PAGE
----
Project Summary

Tracing Pathogen Contamination through the Post-Harvest Environment

Principle Investigator(s):
Mariana Villarreal1, Daniel P. Genho1, Irfan Ilhak1, Lisa M. Lucia1, Alejandro Castillo1, Jeffery W. Savell1, Kerri B. Harris1, and James S. Dickson2
1Meat Science Section, Department of Animal Science, AgriLife Research, Texas A&M University
2Department of Animal Science, Iowa State University
Completion Date:



Raw beef has been shown to represent a potential source of contamination for the consumer. Hides containing pathogens such as E. coli O157:H7 or Salmonella are among the principal sources of pathogens contaminating carcasses. This contamination mechanism is generally considered a “direct” transmission from the hide onto the carcass. However, the plant environment may serve as an “indirect” source of transmission, from the hide to surfaces which may become niches serving as a source for further transfer onto the carcass. This project utilized novel marker organisms to determine if transmission could occur from inoculated hides via environmental sources (walls, floors, general equipment, personal equipment) onto the carcass, and from the carcass with the inoculated hide to subsequent carcasses 

The objective of this study consisted of inoculating the hide of beef cattle at slaughter with fluorescent nonpathogenic bacteria as surrogates for E. coli O157:H7 and Salmonella. The study was conducted at 3 different abattoirs with the objective of identifying the impact of the post-harvest processing environment on pathogen contamination. 


The project was conducted in 3 commercial abattoirs. At each abattoir, the hides of 13 cattle were inoculated after stunning, using a hand held sprayer with the gelatin slurry containing a nonpathogenic, fluorescent-marked E. coli cocktail to cover as much as possible at the midline (brisket and chest). Each inoculated carcass was followed through the normal harvest process and sampled after hide opening, prior to evisceration, after evisceration, after splitting, and after final intervention. The carcass immediately following each of the inoculated carcasses was also tested at the same points to determine cross contamination between carcasses. In total, 26 carcasses were sampled at five processing stations at each abattoir. In addition, environment samples were collected after the last carcass sample collection at all three abattoirs. All samples were packed in an insulated cooler with refrigerant packs and transported to the Food Microbiology Laboratory at Texas A&M University, College Station, Tex. After arrival samples were kept at 4oC until subsequent microbiological testing.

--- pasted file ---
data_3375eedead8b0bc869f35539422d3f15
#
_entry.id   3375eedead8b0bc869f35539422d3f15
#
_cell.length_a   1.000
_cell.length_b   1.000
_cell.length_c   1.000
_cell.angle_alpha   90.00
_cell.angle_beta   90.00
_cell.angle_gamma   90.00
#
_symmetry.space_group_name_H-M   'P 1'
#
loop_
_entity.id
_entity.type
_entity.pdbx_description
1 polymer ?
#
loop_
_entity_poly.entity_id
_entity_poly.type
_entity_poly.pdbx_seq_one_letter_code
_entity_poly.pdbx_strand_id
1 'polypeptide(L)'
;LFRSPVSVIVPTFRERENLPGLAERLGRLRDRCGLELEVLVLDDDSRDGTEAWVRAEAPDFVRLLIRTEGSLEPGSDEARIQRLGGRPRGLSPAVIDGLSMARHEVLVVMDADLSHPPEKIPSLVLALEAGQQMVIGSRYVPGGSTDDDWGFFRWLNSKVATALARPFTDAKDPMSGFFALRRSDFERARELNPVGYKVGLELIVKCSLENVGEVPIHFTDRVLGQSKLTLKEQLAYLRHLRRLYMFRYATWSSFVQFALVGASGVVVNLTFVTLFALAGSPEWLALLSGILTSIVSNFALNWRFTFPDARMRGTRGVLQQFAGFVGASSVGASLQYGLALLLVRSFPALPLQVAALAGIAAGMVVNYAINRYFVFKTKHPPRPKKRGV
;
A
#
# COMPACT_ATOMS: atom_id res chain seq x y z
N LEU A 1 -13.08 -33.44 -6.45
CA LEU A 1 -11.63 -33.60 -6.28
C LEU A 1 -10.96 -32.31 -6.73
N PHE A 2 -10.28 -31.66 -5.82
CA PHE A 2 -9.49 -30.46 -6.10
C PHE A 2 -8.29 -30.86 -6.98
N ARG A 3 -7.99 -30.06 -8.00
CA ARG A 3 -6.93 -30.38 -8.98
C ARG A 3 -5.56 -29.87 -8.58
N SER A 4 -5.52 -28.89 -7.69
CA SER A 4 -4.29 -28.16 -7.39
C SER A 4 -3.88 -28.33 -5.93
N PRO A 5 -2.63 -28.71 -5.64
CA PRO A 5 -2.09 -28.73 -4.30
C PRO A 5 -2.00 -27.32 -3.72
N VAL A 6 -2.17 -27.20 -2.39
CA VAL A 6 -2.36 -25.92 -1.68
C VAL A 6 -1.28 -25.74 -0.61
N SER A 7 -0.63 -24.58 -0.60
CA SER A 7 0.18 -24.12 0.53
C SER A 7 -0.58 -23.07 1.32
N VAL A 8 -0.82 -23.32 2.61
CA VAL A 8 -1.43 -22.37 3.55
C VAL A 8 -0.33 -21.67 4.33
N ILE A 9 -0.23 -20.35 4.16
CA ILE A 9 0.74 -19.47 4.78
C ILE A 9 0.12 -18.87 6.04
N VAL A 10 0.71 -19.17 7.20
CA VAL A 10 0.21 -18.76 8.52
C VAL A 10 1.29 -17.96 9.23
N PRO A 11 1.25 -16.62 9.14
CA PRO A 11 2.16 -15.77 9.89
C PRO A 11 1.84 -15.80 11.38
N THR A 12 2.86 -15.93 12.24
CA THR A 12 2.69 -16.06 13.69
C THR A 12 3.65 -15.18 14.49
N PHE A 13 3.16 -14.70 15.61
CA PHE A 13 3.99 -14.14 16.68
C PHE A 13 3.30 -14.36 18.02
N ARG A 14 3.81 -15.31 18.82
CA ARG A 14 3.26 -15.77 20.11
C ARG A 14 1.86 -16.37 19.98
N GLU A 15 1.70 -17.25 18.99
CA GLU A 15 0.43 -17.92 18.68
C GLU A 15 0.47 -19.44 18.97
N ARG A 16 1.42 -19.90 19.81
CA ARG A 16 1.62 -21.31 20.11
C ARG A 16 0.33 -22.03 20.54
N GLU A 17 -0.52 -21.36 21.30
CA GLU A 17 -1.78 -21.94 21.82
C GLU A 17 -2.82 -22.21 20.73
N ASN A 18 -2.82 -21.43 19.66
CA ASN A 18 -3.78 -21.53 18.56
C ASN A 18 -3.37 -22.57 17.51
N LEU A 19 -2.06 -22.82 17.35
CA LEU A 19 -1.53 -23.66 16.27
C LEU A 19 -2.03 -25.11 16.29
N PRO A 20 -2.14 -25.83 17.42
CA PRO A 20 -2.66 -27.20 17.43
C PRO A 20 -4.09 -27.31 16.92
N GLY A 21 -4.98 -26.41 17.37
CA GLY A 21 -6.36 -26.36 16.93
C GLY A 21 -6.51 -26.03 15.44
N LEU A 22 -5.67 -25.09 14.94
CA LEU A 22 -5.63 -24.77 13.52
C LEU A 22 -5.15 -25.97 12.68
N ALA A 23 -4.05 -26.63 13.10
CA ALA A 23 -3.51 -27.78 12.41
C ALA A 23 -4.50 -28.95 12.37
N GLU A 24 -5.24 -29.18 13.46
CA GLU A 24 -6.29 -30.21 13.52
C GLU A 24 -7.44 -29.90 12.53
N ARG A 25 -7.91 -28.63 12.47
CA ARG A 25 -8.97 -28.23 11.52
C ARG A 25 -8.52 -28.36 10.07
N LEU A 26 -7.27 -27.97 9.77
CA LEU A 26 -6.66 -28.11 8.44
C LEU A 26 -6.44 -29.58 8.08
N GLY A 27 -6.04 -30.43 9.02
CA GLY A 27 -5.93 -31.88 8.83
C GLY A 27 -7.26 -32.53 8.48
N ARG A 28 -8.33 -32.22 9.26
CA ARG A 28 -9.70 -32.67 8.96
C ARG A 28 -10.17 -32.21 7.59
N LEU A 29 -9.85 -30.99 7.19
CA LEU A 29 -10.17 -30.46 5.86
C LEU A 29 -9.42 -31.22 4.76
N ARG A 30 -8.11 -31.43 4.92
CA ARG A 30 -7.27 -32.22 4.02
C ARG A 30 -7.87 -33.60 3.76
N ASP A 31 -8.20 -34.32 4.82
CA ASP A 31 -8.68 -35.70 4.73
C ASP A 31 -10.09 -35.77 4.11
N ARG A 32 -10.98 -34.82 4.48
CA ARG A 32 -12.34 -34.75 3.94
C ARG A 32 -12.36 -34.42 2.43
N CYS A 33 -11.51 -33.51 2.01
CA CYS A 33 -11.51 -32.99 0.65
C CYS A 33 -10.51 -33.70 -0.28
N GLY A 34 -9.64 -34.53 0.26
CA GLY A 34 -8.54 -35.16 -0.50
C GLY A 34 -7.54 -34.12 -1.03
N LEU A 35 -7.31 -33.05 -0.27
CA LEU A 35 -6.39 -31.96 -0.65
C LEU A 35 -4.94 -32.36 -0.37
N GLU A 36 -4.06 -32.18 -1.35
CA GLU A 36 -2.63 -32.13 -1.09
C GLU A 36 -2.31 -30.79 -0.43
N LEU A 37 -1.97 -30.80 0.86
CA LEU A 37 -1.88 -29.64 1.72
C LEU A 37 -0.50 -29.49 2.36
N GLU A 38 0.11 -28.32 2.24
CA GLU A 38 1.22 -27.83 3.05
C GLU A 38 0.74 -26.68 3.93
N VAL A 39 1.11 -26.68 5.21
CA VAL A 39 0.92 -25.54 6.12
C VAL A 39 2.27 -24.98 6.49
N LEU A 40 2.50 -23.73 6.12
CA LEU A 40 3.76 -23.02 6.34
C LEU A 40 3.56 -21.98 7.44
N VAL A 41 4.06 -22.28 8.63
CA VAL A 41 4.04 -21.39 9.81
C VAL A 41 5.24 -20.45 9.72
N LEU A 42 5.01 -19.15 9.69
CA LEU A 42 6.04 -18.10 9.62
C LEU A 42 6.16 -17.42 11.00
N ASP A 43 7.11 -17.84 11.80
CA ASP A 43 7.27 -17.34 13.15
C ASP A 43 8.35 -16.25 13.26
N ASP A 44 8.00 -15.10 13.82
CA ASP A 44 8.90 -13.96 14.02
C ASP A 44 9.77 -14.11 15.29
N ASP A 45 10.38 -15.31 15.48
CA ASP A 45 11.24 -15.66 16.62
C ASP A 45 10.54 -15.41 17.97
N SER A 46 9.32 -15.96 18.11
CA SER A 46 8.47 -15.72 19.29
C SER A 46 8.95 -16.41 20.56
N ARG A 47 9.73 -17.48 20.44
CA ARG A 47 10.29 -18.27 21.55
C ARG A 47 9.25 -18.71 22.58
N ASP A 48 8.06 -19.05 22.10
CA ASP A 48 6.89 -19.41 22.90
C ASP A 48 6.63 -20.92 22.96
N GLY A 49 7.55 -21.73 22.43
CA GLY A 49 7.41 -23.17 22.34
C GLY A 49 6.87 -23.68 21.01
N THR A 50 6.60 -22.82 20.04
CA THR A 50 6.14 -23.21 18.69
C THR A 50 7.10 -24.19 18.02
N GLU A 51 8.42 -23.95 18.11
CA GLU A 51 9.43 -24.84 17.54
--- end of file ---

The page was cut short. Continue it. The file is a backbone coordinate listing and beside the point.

The plate counts of fluorescent organisms on carcasses obtained from inoculated and subsequent carcasses (non-inoculated) at the 3 sampled abattoirs are shown in Table 1. It was clear that the 3 microorganisms were transferred from the inoculated hide to the carcass and that these microorganisms remained on the carcass until subjected to the final carcass intervention (AFI stage). The counts differed significantly between abattoirs. Abattoir 1 was the smallest of the establishments (25 head per hr) with a plant layout following a straight line. In contrast, abattoirs 2 and 3 were considerable larger (98 and 140 head per hr, respectively). The fact that none of the carcasses yielded detectable counts after the carcass intervention step highlights the importance of these interventions in reducing pathogens on beef carcasses. 

Results from this study demonstrated that fluorescent biotype I E. coli surrogates were transferred from contaminated hides to the carcass, which is consistent with other research that has shown the hide can be a source of carcass contamination. Microbial transfer to noninoculated carcasses may have happened by transfer from contaminated hides to noncontaminated hides, or by cross-contamination between carcasses after hide removal, including cross-contamination from the post-processing environment. 

The presence of the pathogen surrogates in environmental samples, although sporadic, indicates that pathogens can be transferred from a contaminated animal to the processing environment during hide removal. Figure 1 provides the proportion of detectable environmental samples. These results highlight the importance of following proper procedures for sanitary dressing of beef carcasses and implementing effective sanitation programs to reduce carcass contamination. 

For all carcasses that were sampled, the pathogen surrogates were reduced to below detectable levels following the in-plant antimicrobial intervention.


The results of this project demonstrated the importance of sanitary dressing procedures. Cross contamination can occur from the hide to carcasses, as well as to the processing environment. This is an important issue for the beef industry because it demonstrates the need for ensuring that sanitary dressing procedures are implemented to minimize the risk of contamination during hide removal and to ensure proper cleaning and sanitizing of equipment. Although the in-plant antimicrobial interventions were effective in reducing contamination below detectable levels during this project, each establishment should evaluate sanitary dressing procedures and ensure the efficacy of its interventions and food safety programs in controlling microbiological contamination.